Enlightened after a visit to Natütama, I took a guided boat trip to Lake Tarapoto where I was allowed to swim (despite the piranhas!) and rounded off the day by climbing Puerto Nariño's emblematic wooden tower for a panoramic view of the river and surrounding jungle.

    Brendan Sainsbury The town's lookout tower offers superb views over the river and jungle (Credit: Brendan Sainsbury)

    At the foot of the tower is one of several outlets that sell homemade ice cream in an array of tropical flavours. I chose camu camu, made with a purplish cherry-like fruit high in vitamin C, and strolled around town soaking up more of its creative eco-initiatives: plant pots fashioned out of recycled plastic bottles; fastidiously kept gardens; and a water filtration plant where most of the town comes to refill their drinking containers.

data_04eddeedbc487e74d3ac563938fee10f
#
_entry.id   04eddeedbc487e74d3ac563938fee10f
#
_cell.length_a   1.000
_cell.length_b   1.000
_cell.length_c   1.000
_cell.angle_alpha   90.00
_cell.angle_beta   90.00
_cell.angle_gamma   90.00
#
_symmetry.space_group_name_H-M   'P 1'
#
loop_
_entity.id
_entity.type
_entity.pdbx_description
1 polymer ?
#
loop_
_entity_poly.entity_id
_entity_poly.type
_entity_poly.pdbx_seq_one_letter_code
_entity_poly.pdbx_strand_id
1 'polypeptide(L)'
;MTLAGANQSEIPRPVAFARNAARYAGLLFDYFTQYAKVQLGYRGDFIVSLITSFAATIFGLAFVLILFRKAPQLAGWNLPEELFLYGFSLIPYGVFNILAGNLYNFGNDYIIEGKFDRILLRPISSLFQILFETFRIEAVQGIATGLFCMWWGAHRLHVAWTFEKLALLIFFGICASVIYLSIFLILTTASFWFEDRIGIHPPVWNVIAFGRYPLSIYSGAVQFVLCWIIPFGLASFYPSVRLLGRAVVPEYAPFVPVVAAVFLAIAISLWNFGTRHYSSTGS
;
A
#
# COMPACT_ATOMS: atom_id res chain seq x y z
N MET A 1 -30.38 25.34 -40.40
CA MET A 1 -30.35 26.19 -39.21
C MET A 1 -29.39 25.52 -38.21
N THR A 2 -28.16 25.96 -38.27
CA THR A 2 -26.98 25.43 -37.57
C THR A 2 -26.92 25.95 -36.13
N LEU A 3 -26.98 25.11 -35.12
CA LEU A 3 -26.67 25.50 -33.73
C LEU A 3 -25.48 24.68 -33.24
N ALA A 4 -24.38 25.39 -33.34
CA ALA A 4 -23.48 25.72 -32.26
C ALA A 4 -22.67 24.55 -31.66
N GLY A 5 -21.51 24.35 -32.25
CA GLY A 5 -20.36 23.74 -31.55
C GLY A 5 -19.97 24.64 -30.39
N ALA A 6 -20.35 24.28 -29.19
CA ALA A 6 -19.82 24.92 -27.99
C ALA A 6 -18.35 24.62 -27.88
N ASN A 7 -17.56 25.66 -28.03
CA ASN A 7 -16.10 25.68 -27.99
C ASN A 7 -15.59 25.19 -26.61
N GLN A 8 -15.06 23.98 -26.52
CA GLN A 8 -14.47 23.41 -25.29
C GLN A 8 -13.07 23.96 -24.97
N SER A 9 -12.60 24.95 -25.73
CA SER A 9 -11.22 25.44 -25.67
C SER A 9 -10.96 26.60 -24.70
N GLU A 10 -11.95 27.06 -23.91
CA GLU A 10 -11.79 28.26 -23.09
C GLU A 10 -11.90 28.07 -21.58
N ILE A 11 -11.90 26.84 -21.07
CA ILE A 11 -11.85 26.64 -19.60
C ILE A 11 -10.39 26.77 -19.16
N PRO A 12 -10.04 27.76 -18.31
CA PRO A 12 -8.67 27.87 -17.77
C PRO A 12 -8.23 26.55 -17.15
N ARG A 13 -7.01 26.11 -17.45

My favourite spot was a small restaurant with a terrace opposite the five-a-side football court where I enjoyed grilled fish to the soundtrack of cheers from the players before retiring to my modest cabin accommodation.

    Nighttime in the traffic-free tranquillity of Puerto Nariño's was cathartic. Fed by the grassroots power of the community, the town has created an unlikely blend of jungle mellowness and Scandinavian-style order in the middle of the world's largest rainforest. It might not be the ultimate cure for the tricky environmental issues facing the Amazon, but it's an encouraging start.